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Forces have system to deliver ‘servant soldiers’ to superiors: military sources

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Forces have system to deliver ‘servant soldiers’ to superiors: military sources

By The Nation

 

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Despite denials by the Deputy PM and general of a system that delivers “servant soldiers” to their superiors to do personal chores, sources within the armed forces have confirmed its existence.

 

Military draftees are systematically assigned as “personal staff members to attend to the superiors” or even some generals after they have retired, Nation TV's “Fact Hunters” programme has revealed.

 

A military source told the TV show that the matter had even been discussed at a meeting of a major military unit and criteria set for such requests.

 

Officers who request “military privates as personal staff members” must be of Lieutenant-Colonel rank and above to be eligible, said the source.

 

It was also set that officers could only get one private, although in practice military draftees would be sent in rotation so that officers would have an uninterrupted flow of personal service staff, said the insider.

 

The use of military draftees for personal service also reportedly extends to retired commanders, the Fact Hunters report found. Some military units also have an internal culture of serving superiors until the retired warriors died.

 

It was common for visitors to the home of a retired general to see a private or two doing chores around his house.

 

Faced with media reports about an Army private having to take care of an officer’s chickens and fighting cocks in Prachuap Khiri Khan, Deputy Premier and Defence Minister Prawit Wongsuwan on Tuesday insisted that there was no such thing as “servant soldiers”.

 

He insisted the practice of putting recruits to personal service was a thing of the past in the armed forces. Prawit, however, said some junior soldiers might be “willingly borrowed from other units to voluntarily serve their seniors”.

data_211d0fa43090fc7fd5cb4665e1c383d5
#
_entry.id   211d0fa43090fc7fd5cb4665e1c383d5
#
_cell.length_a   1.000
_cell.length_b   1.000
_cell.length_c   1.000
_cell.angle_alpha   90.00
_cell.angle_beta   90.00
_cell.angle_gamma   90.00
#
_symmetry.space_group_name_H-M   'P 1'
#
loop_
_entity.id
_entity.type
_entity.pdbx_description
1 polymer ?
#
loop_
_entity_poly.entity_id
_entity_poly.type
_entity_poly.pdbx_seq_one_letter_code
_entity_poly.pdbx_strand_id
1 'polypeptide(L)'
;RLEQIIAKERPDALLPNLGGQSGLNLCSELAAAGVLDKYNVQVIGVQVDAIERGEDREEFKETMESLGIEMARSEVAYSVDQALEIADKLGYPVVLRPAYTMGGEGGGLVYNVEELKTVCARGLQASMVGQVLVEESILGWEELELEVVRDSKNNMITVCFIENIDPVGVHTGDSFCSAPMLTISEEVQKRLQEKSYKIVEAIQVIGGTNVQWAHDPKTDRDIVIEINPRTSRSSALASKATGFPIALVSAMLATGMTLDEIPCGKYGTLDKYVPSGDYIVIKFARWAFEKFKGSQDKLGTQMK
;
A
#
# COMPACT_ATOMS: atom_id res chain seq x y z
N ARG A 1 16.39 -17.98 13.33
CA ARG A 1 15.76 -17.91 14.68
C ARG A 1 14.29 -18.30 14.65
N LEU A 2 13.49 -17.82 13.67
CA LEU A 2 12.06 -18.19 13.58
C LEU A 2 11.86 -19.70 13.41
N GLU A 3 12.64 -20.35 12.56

Thai military tradition commonly allowed for military draftees to do chores around officers’ residences or run mundane errands.

 

The inappropriateness of the tradition of assigning draftees to menial personal tasks was highlighted in a recent case that attracted strong condemnation from netizens.

 

A military private posted a video on Facebook complaining about having to live in unhygienic conditions while tending to an unidentified officer’s hens and cocks after he was drafted and assigned to Prachuap Khiri Khan’s Thanarat Infantry Camp. The private claimed that, if he failed to meet expectations, he was often scolded rudely and his face was slapped.

 

The video went viral, resulting in public criticism of the personal-servant regime and prompting a fact-finding probe against the still unnamed officer – the findings of which should reach Army chief General Chalermchai Sittisart today. The private has already been returned to his unit, with Chalermchai stating that he had suffered no repercussions for going public.

 

Some former privates interviewed on the condition of anonymity told Fact Hunters that many draftees are enticed to agree to being “servant soldiers” on the assumption that they would live more comfortably than those who remain in boot camp. They saw advantages in retaining their salary or allowance while also enjoying additional benefits if they served to the officers’ satisfaction.

 

Source: http://www.nationmultimedia.com/detail/national/30350305

 
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-- © Copyright The Nation 2018-07-18

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I knew a retired Colonel who had a soldier as is worked to help him because of his age, doing things around the house and driving him places.  I have never seen him treat him bad when I was around.  But I know this does happen here.

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In my mind a lot depends on how they are treated.  This guy with the chickens was not treated well.  A soldier working a 10 hr day split shift with a day off a week and decent meals and a clean comfortable place to sleep will be better off than doing training runs or cutting the grass on a parade ground with scissors.

 

 

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2 hours ago, rebo said:

So - one more lie of the toad in an endless list. Whenever it opens its smeary gob ...

Perhaps not (ahem)... Let's wait to see who is prosecuted for spreading false information...

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BANGKOK 22 August 2018 00:30
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